By Conference Minister Diane Weible
Thank you to everyone who participated in Annual Gathering last Saturday. I left that meeting so grateful for the many ways Spirit was present.
We entered into brave conversations and deep discernment around four resolutions that will guide our justice work in this Conference. We made commitments to living out what it means to be anti-racist.
I received many emails in the last few days from members of our Conference saying how energized, proud, and encouraged they are about the work of Annual Gathering. I am excited that we passed resolutions that will focus on specific anti-racist work: racial justice and anti-biased training for our authorized ministers and church members; commitment to anti-racist camp programs; and making amends for a colonizing past. We have created a path forward in this really hard work.
At the end of his book, How to be Anti-Racist, Ibram X Kendi compares our way forward in anti-racism work with treating cancer. He offers this treatment plan:
Remove any remaining racist policies, the way surgeons remove the tumors. Ensure there are clear margins, meaning no cancer cells of inequity left in the body politic, only the healthy cells of equity. Encourage the consumption of healthy foods for thought and the regular exercising of antiracist ideas, to reduce the likelihood of a recurrence. Monitor the body politic closely, especially where the tumors of racial inequity previously existed. Detect and treat a recurrence early, before it can grow and threaten the body politic.
NCNC made a commitment, through these resolutions, to treat the cancer that is racism. As with any serious illness, the treatment may feel worse than the illness but when you decide you can no longer live with the illness, you find yourself ready to go through the pain in order to find true healing. I think this is where we are.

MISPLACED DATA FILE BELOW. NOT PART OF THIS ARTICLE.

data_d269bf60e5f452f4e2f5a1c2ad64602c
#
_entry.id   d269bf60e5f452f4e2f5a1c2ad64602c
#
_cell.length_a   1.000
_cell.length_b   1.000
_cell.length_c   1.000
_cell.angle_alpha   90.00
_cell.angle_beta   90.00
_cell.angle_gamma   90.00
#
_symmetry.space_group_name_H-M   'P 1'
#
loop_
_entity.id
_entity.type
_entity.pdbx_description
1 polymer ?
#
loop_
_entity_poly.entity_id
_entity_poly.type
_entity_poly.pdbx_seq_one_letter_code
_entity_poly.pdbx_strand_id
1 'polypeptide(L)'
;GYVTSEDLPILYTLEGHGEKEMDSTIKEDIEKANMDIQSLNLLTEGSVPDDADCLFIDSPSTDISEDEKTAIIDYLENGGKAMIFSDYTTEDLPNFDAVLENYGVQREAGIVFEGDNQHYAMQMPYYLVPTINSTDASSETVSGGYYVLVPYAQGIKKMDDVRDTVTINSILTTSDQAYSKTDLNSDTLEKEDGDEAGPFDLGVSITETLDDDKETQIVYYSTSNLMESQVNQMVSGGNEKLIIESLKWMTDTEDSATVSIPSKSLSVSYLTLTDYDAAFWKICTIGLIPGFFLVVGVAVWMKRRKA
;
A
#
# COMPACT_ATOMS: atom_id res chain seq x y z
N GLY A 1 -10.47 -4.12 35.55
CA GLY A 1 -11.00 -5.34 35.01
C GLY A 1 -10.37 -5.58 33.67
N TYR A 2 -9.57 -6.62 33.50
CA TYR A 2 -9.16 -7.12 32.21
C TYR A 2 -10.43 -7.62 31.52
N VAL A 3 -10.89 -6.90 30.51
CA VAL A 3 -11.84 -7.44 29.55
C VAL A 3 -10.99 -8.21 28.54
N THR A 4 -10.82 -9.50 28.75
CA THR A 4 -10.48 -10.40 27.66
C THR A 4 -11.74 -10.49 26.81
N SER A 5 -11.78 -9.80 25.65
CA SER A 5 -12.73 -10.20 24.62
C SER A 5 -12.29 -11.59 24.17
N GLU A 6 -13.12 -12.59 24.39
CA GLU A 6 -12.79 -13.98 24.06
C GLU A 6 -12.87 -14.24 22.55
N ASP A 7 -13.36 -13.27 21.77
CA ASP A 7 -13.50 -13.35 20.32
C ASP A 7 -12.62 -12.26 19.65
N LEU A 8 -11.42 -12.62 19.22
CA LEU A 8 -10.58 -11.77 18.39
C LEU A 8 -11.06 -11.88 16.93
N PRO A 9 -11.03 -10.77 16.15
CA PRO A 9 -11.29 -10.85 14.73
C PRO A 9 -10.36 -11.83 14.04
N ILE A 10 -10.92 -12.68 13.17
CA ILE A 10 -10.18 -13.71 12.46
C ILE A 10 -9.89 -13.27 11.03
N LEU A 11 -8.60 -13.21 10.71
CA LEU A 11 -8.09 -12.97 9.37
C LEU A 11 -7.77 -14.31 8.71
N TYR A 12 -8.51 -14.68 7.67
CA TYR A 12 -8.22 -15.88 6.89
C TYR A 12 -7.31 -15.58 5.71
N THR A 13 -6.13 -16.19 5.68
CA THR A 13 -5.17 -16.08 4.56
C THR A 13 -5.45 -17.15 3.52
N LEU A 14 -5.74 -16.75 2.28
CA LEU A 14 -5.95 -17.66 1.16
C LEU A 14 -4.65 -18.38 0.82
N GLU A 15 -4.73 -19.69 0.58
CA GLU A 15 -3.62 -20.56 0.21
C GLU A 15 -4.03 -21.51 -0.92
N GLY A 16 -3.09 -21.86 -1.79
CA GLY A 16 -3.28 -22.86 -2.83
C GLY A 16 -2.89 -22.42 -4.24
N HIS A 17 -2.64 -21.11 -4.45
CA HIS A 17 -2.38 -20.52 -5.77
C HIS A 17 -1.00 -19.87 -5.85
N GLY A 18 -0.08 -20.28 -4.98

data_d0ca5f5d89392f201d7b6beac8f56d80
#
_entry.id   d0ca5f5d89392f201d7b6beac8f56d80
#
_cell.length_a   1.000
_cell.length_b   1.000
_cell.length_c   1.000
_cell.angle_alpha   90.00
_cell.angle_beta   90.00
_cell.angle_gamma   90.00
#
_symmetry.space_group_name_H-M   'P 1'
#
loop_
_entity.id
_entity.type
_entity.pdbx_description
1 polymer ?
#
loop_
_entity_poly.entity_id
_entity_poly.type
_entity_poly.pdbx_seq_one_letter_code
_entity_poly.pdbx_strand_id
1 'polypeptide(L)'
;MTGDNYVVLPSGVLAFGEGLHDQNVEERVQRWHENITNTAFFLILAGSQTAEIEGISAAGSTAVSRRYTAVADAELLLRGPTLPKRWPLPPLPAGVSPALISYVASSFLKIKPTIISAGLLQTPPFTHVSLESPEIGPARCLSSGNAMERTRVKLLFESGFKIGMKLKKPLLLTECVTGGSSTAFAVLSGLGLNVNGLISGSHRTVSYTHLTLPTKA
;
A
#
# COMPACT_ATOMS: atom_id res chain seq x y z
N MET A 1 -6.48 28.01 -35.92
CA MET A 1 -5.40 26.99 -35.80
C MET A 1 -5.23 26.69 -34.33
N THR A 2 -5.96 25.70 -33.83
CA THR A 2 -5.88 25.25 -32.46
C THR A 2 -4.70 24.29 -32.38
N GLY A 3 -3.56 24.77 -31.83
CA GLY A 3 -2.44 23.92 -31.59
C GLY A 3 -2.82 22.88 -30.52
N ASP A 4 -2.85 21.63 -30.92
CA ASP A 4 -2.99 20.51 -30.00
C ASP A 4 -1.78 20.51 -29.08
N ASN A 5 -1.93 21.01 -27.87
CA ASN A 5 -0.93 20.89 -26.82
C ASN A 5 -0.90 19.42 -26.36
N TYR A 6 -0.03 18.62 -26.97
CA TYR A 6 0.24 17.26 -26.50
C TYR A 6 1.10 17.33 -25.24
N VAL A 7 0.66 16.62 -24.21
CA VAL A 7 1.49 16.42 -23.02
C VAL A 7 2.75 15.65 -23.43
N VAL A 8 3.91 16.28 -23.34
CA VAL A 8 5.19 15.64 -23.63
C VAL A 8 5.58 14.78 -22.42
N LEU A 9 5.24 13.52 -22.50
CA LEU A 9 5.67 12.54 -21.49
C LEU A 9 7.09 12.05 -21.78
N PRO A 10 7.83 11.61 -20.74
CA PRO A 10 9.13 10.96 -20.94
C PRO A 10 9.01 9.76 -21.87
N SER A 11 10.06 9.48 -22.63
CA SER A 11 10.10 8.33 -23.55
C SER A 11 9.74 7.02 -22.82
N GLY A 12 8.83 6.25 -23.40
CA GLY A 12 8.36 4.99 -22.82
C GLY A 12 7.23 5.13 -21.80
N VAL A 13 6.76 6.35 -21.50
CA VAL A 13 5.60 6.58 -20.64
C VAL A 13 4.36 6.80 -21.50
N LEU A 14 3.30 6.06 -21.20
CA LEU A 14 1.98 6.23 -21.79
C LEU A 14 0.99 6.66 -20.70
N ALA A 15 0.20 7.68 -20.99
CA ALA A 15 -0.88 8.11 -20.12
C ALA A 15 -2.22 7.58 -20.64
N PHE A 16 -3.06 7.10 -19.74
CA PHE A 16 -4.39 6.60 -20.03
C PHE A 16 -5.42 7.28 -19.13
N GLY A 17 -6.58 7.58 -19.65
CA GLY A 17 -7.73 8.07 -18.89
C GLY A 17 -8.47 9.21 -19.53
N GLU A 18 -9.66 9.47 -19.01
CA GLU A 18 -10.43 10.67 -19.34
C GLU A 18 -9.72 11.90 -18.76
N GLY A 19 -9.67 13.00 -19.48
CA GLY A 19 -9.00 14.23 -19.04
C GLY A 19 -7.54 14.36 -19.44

As a white person with privilege, the way forward is both scary and hopeful. My deepest hope and prayer is that we have created a culture in our covenant with one another (and will continue to deepen and strengthen that culture) that will give us the courage to stay with the hard work that is before us.
I remember a beloved member of our church in Japan where we served for 12 years. Hatsuko was diagnosed with cancer just a short time after she was baptized and joined our church. Some of her family members who were not Christian said that she was being punished for turning her back on her faith. Hatsuko, however, said that she could not have faced her surgery and recovery if it were not for having found in our little congregation the deep and peaceful presence of God and her brothers and sisters in faith.
Like Hatsuko, we have made a statement that we are ready to face this illness because of the strength we have found in God and in one another. My hope and prayer is that we learn to trust one another, to lean into the challenge and the critique, and to listen to God’s powerful call to us in this time and place.